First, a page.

Cannabis as a Truth Serum
Report on T.D.
2 June 1945
On October 31, 1942, at the request or the Psychological Warfare Branch of M.I.S., the National Research Council activated a committee to investigate the feasibility of using drugs in the interrogation of Prisoners of War. Responsibility for the facilitation of the Committee's efforts was transferred from M.I.S. to the Office of Research and Development of OSS on January 1, 1943.
The original committee consisted of Dr. Winfred Overholser (chairman), Prof. of Psychiatry at George Wash. U. and Director of St. Elizabeth's Hospital, Wash., D.C.; Dr. John Whitehorn, Prof. of Psychiat, at Johns Hopkins; Dr. Edward A. Stricker, Prof. of Psychiat. at U. Pa.; Dr. Lawrence S. Kubie, Assoc. in Neurol. at the Nurological Institute N.Y.C. Liaison officers on the committee were: Mr. E.P. Coffy, Director of F.B.I. Labs.; Mr. J.H. Anslinger, Commissioner of Narcotics in the Treasury Dept.; Admiral Charles S. Stephenson of the Navy Bu. of Med. and Surg.; Col. R.D. Halloran of the Surgeon General's Office; and Lt. Col. R.E. Locker of Military Intelligence Service. Commander Cushing, attached to the N.D.R.C., coordinated the committee. More recently its work has been assisted by Dr. Watson W. Eldridge of St. Elizabeth's Hosp. and Captain George H. White and James A. Hamilton of OSS.
Exhaustive review of all relevant pharmacological literature narrowed the field to a half-dozen drugs. Preliminary experiments found attention on some variety of cannabis as the drug of choice. Three varieties of cannabis were studied: Cannabinol from Indian Charis, tetrahydrocannabinol acetate derived from the above, and synthetic cannabinol. Of these, the acetate derivative was found to be preferable. Various routes of administration were explored; oral administration, burning in smokeless charcoal, spraying, and inhalation in cigarettes. Of these, inhalation in cigarettes is the only route which can be recommended at the present time. Standard cigarettes (see attached package) may be loaded with .02 grams of Loewe's acetate. The drug is introduced into the cigarette with a 1/4cc tuberculin syringe and a specially prepared #22, 1/12" hypodermic needle. The level of the latter's point is sanded away to form a blunt, rounded tip which slides easily through the center of the tobacco. Effort is made to achieve an even distribution of the drug through all but ½" at each extremily(sic). The acetate is injected at maximum viscosity compatibel(sic) with delivery from the needle. A dilution with more than 1% with 95% alcohol is required to achieve this viscosity.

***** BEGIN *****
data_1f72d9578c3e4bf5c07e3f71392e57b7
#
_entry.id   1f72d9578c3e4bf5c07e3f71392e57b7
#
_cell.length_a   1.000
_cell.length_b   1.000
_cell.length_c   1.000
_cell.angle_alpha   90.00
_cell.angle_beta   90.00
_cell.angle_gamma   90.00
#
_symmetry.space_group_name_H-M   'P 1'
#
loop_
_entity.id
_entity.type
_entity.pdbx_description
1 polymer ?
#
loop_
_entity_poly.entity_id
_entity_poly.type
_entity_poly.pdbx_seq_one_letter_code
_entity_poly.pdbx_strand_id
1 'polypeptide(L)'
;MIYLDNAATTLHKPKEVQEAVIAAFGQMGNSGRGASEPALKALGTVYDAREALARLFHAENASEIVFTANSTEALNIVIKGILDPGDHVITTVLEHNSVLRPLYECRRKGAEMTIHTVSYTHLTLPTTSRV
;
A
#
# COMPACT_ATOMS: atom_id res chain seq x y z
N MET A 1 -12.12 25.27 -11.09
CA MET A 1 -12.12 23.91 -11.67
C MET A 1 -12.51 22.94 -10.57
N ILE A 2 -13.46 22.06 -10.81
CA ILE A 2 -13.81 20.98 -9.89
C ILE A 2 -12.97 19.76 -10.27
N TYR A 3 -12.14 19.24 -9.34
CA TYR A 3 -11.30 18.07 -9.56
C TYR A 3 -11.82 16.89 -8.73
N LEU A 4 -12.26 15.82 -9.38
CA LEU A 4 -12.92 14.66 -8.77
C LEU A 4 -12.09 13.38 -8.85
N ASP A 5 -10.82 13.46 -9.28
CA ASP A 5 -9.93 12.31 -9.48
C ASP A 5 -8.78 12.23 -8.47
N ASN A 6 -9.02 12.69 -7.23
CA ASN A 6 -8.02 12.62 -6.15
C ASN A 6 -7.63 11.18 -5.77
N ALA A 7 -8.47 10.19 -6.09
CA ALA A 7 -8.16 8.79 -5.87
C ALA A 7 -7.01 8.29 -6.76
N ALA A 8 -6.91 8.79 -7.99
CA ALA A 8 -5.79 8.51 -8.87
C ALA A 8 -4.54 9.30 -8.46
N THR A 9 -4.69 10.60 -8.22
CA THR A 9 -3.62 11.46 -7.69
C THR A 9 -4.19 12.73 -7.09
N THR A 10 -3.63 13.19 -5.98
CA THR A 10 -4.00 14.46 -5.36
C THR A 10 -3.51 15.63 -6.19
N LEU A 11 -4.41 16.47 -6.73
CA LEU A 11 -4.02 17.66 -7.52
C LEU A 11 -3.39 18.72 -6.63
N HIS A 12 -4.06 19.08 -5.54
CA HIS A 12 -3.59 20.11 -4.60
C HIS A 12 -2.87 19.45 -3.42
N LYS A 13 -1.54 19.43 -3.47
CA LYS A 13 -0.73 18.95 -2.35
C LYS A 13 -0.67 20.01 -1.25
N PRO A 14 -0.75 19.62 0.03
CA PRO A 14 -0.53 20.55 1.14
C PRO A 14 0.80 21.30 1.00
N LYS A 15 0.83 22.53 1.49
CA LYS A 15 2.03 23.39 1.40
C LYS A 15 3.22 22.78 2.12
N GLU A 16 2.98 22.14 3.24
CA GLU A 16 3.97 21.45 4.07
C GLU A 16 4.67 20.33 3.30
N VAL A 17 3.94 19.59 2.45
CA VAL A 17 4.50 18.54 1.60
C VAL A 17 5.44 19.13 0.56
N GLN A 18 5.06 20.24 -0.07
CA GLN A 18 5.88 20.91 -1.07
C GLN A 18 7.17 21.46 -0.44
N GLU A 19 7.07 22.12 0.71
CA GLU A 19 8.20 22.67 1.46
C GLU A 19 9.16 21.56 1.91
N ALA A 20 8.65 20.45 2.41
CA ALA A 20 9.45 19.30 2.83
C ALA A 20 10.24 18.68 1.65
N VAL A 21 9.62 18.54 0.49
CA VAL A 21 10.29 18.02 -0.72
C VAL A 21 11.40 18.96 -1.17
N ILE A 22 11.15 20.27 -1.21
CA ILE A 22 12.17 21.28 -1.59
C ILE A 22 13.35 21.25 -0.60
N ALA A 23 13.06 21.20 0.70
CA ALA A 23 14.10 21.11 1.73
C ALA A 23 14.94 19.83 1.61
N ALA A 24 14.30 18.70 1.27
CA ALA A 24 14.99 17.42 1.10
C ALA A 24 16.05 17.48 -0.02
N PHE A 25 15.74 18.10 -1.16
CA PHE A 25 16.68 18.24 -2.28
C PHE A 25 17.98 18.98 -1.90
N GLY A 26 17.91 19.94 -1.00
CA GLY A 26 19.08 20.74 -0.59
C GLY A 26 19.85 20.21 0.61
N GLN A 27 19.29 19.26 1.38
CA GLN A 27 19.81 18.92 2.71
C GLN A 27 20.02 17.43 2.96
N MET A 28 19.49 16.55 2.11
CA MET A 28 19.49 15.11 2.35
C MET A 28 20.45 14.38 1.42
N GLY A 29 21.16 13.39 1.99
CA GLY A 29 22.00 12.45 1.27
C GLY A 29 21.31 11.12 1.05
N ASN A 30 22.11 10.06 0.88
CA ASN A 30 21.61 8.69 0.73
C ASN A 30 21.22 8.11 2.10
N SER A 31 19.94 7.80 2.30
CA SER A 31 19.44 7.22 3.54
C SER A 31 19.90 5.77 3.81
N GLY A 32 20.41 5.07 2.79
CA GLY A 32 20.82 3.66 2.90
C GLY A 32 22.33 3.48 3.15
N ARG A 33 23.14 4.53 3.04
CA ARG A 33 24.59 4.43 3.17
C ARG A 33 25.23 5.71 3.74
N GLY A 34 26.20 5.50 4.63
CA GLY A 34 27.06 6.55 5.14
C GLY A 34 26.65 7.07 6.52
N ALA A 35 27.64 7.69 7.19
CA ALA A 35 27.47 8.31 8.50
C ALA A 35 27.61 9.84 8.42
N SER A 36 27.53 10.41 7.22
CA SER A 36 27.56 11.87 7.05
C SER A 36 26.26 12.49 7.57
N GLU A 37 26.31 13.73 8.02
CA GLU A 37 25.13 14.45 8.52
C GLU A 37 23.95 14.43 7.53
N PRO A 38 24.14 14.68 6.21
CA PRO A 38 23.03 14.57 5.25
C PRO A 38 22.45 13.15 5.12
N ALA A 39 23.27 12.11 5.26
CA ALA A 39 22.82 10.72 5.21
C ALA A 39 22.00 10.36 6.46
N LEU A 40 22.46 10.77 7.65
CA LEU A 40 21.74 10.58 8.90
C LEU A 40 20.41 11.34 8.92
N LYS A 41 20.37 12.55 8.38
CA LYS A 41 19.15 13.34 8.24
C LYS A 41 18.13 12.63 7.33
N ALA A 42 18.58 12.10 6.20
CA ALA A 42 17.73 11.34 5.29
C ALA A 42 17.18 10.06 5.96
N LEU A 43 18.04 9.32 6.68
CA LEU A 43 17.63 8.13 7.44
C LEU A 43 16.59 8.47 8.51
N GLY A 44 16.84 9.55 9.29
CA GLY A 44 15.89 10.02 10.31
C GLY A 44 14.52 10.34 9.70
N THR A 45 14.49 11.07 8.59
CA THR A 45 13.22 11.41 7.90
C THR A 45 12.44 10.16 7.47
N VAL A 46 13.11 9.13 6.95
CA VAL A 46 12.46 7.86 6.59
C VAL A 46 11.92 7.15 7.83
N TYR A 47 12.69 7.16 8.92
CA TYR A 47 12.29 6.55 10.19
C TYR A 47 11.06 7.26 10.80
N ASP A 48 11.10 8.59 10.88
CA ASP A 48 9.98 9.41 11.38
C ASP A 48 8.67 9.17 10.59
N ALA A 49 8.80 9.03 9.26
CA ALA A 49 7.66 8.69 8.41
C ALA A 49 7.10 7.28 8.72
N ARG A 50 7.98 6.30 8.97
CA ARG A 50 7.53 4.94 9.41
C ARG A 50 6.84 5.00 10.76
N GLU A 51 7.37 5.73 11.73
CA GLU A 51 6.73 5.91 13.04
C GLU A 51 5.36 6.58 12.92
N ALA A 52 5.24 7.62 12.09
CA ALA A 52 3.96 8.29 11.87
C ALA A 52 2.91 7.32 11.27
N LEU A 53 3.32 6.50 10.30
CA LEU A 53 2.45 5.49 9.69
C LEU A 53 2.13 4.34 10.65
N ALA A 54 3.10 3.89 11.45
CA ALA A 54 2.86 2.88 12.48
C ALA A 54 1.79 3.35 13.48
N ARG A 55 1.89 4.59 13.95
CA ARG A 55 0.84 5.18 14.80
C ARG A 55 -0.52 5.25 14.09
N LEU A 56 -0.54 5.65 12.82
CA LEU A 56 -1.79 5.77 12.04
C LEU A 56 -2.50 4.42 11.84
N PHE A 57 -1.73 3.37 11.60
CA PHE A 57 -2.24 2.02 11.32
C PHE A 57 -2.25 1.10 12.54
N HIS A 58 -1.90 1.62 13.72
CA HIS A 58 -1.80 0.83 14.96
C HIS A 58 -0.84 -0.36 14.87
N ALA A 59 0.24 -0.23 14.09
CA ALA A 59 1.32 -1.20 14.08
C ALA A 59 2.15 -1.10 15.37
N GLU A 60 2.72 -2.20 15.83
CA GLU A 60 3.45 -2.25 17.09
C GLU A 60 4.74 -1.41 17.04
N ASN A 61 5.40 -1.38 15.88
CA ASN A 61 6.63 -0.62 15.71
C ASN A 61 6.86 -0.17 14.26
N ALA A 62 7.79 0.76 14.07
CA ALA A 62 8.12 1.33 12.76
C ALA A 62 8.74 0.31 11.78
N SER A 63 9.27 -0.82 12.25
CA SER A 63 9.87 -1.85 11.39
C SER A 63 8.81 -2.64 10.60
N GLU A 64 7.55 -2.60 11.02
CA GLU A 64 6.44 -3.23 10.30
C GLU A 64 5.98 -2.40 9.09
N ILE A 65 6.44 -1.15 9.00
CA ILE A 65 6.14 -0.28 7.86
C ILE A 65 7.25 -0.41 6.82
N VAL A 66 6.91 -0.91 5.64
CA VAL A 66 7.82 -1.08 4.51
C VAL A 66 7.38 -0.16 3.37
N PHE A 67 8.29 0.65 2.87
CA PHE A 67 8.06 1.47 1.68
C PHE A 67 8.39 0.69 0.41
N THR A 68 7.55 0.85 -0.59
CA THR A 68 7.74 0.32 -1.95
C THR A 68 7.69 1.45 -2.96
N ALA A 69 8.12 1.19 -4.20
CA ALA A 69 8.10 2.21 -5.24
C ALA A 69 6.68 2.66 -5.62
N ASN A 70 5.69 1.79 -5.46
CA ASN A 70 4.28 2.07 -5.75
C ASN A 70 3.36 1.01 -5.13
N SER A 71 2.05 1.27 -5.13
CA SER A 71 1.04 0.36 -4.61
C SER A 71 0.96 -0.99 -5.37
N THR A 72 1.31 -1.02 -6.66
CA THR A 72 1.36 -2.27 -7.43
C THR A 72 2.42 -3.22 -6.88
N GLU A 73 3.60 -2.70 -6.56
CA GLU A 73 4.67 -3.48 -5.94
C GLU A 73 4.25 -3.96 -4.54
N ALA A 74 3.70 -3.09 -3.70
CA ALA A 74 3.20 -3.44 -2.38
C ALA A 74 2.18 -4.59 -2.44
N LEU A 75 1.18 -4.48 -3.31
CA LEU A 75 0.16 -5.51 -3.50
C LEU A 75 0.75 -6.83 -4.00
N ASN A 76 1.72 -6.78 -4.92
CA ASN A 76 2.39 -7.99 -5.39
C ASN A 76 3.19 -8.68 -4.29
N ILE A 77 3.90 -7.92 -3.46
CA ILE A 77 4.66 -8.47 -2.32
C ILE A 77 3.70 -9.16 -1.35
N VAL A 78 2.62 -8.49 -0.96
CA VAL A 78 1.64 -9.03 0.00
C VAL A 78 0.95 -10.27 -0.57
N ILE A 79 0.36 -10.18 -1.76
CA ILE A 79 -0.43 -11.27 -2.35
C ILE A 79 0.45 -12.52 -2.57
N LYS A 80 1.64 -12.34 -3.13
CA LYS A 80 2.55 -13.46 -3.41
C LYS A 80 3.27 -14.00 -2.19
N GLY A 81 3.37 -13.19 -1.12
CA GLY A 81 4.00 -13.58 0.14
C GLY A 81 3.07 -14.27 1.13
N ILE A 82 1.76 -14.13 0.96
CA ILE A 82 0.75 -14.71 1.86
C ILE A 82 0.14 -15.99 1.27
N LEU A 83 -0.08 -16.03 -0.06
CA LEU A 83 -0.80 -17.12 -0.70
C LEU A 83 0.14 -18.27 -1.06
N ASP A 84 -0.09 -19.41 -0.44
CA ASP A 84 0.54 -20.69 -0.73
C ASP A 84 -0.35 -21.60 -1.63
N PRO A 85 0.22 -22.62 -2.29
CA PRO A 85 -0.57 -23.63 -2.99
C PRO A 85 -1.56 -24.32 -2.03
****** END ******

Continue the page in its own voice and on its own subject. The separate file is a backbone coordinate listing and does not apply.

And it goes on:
WARNING – Due to the age, plus conditions of the original documents, some transcriber errors have no doubt been made. Please make references to the originals for legal purposes.
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